A View From The Gap: Some Assembly Required


By Roger Vance

We’ve all received the box, stamped “Some assembly required,” full of the parts wrapped individually; the connecting hardware bagged separately, the instructions neatly

Roger Vance
Roger Vance

folded. While we know what the end product will be, we often feel at a complete loss about where to start first, and the instructions often intimidate if not downright confuse. But we muddle through, line up the parts, and begin to see how it all fits together and suddenly arrive at that moment of clarity when we say to ourselves “Okay, we can do this,” get focused and get to work.

There is a package, in transit for Loudoun’s northwest quadrant for more than a decade now, that has arrived and is about ready to open. All the parts are there, but some assembly is required. We’ve been puzzling it all out, lining up the pieces and getting closer and closer to assembling the end product. That end product will be a unique and easily accessible historic destination that serves as the core to a robust agricultural and recreational-tourism region. It will be a place that attracts local, regional, national and international visitors.

A strong and dynamic rural economy in one of the nation’s fastest growing counties—an economy that preserves and protects open spaces and respects and promotes historical assets—was not so long ago regarded as a pipedream. But, it has been the All-American entrepreneurial spirit of longtime Loudoun families and newcomers, with their bold investments and untiring efforts—along with a love of the pastoral beauty, ancient hills and rich history—that has prevailed. And, as they say, the proof is in the pudding, or in this case in the wine, organic produce, hops and beer, fresh air, stunning vistas, forested trails and historic sites. The foundation for our future is here.

As was the case from the turn of the 18th century to well into the 20th, a robust agricultural region again surrounds the historic rural Town of Hillsboro. Within five miles are a dozen vineyards, innovative and thriving organic produce and livestock farms, boutique farms and orchards, a growing collection of farm breweries, a segment of the Appalachian Trail, and hundreds of acres of permanently conserved farmland and forest, including a 600-acre swath that will become Virginia’s newest state park. The Hillsboro area is already home to the county’s greatest concentration of bed and breakfast rooms, and the planned development of a small, context-sensitive resort oriented to the Appalachian Trail just west of Hillsboro is a prime indicator of today’s reality and the opportunity that is at hand.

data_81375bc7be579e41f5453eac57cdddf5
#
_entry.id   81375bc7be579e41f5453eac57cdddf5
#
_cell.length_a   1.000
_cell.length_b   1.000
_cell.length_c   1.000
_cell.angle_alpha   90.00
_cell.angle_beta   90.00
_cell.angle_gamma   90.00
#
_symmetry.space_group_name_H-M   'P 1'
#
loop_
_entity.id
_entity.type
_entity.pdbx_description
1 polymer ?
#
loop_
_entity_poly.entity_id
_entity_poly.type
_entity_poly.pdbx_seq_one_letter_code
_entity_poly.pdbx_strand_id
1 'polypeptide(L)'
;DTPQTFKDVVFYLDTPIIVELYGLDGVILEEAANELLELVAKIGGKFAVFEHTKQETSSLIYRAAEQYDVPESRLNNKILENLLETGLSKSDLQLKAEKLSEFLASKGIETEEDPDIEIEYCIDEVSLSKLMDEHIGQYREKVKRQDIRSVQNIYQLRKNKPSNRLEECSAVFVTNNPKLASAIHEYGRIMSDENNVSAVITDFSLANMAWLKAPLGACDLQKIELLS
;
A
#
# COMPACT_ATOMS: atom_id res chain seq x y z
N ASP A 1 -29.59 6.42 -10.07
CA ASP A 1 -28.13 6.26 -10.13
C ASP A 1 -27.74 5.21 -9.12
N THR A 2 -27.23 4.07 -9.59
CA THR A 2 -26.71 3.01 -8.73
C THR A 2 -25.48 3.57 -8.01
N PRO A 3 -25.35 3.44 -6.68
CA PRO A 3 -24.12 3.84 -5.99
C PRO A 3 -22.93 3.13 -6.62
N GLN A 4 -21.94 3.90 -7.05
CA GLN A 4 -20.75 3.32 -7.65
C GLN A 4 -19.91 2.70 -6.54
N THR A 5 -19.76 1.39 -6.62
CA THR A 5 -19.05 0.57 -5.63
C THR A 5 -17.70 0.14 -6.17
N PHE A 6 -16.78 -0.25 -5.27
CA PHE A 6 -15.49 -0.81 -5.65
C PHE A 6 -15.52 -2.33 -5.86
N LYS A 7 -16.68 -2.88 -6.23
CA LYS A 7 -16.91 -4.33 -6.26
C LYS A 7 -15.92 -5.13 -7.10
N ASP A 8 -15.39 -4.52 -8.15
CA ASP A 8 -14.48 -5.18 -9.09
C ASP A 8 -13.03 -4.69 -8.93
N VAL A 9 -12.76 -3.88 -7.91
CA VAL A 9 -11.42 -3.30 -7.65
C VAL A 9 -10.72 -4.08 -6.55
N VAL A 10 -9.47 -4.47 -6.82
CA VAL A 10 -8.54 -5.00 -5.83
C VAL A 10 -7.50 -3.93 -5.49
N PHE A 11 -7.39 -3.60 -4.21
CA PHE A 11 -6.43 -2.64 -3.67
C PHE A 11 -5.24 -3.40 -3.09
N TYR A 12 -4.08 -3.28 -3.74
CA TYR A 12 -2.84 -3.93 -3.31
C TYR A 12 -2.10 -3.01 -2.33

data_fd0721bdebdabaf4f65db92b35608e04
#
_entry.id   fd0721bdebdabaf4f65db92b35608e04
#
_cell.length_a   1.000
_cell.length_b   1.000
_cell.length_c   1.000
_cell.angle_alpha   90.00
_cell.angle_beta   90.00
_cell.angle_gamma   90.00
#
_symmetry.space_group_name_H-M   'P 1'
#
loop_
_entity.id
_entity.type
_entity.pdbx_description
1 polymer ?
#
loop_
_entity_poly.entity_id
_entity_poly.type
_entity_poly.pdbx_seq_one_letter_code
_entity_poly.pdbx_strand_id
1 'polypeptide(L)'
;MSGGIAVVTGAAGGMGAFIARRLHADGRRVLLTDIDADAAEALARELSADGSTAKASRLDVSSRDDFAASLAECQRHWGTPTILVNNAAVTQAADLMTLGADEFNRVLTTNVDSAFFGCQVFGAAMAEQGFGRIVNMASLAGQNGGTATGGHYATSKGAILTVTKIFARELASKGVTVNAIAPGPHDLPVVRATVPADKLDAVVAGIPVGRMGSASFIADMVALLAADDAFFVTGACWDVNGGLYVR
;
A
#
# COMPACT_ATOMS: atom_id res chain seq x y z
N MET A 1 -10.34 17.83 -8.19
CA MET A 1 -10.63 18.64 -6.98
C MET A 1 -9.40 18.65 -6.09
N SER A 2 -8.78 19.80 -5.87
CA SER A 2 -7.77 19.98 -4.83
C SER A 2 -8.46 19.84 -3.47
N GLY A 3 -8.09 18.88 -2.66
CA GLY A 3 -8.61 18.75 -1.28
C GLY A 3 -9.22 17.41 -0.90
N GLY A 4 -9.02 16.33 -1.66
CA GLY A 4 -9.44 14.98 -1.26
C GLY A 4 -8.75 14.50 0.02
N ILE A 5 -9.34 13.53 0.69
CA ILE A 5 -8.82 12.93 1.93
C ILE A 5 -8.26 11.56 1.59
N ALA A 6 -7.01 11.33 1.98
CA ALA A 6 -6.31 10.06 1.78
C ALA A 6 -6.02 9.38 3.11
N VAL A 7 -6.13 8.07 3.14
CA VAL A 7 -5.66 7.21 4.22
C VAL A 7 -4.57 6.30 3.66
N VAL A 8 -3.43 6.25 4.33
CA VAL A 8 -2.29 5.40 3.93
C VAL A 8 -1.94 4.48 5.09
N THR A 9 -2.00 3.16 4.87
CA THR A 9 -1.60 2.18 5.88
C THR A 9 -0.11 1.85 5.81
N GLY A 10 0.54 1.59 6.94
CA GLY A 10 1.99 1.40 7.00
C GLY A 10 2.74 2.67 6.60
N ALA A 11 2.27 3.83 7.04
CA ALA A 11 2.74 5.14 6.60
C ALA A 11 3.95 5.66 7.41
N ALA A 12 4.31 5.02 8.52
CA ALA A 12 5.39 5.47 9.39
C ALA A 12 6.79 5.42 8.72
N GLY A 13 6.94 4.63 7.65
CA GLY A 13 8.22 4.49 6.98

So, what are the pieces that still need to be assembled?

After more than a decade in the works, three major health and safety infrastructure projects in Hillsboro are set to begin soon. Safe and adequate drinking water, community wastewater treatment and traffic safety and congestion mitigation on Charles Town Pike are coming in the next 18 months. These projects will be transformational for this very well preserved 18th-19th century rural village. Sidewalks, on-street parking, safe crosswalks, buried utilities and traffic-calming measures will make Hillsboro safe and accessible for residents and visitors alike. With nearly every structure contributing to its National Register of Historic Places status, the town is an authentic, living historic destination in itself. With the critical infrastructure in place, Hillsboro will be positioned to again be the hub for the surrounding agricultural region and its residents and serve the growing number of visitors. The opportunity for appropriate businesses in Hillsboro such as restaurants, B&Bs, shops and more oriented to accommodating tourists and area residents alike will soon be within reach.

During the 19th century, Hillsboro’s several mills processed the area farms’ wheat, corn, grains and apples and even produced woolen goods. It bustled with a post office, stores, shops, blacksmiths, wheelwrights, tanners and more tradesmen, along with professionals including doctors and lawyers. The commercial and service activity largely faded when the last mill closed in 1947. But the resurgence of agriculture and tourism, and the fact that each day some 15,000 vehicles pass through Hillsboro along with thousands more on the weekends, presents an extraordinary opportunity.

The box is opened and the parts are ready for assembly: drinking water and sewer line installation projects are funded with construction slated for 2017. Thanks to the Loudoun County Board of Supervisors, significant funding is imminent in 2017 for the “shovel-ready” highway project, allowing construction to begin. A full-court press to secure the remaining funding so these three projects will be built concurrently (saving millions of dollars in redundant work and potentially years of disruption) is now underway, driven by a coalition of Town, County and area business leaders and widely supported by area residents beyond the town’s boundary who consider Hillsboro their own.

The parts are here, the path is clear and the outcome will be a dynamic economic benefit for the entire county that at the same time preserves irreplaceable assets of open spaces and historic sites. The only question is, will we seize the opportunity, work collaboratively, let common sense prevail—and do the right thing? Let’s get to work!



 [Roger L. Vance is the mayor of Hillsboro and former editor of American History magazine.]


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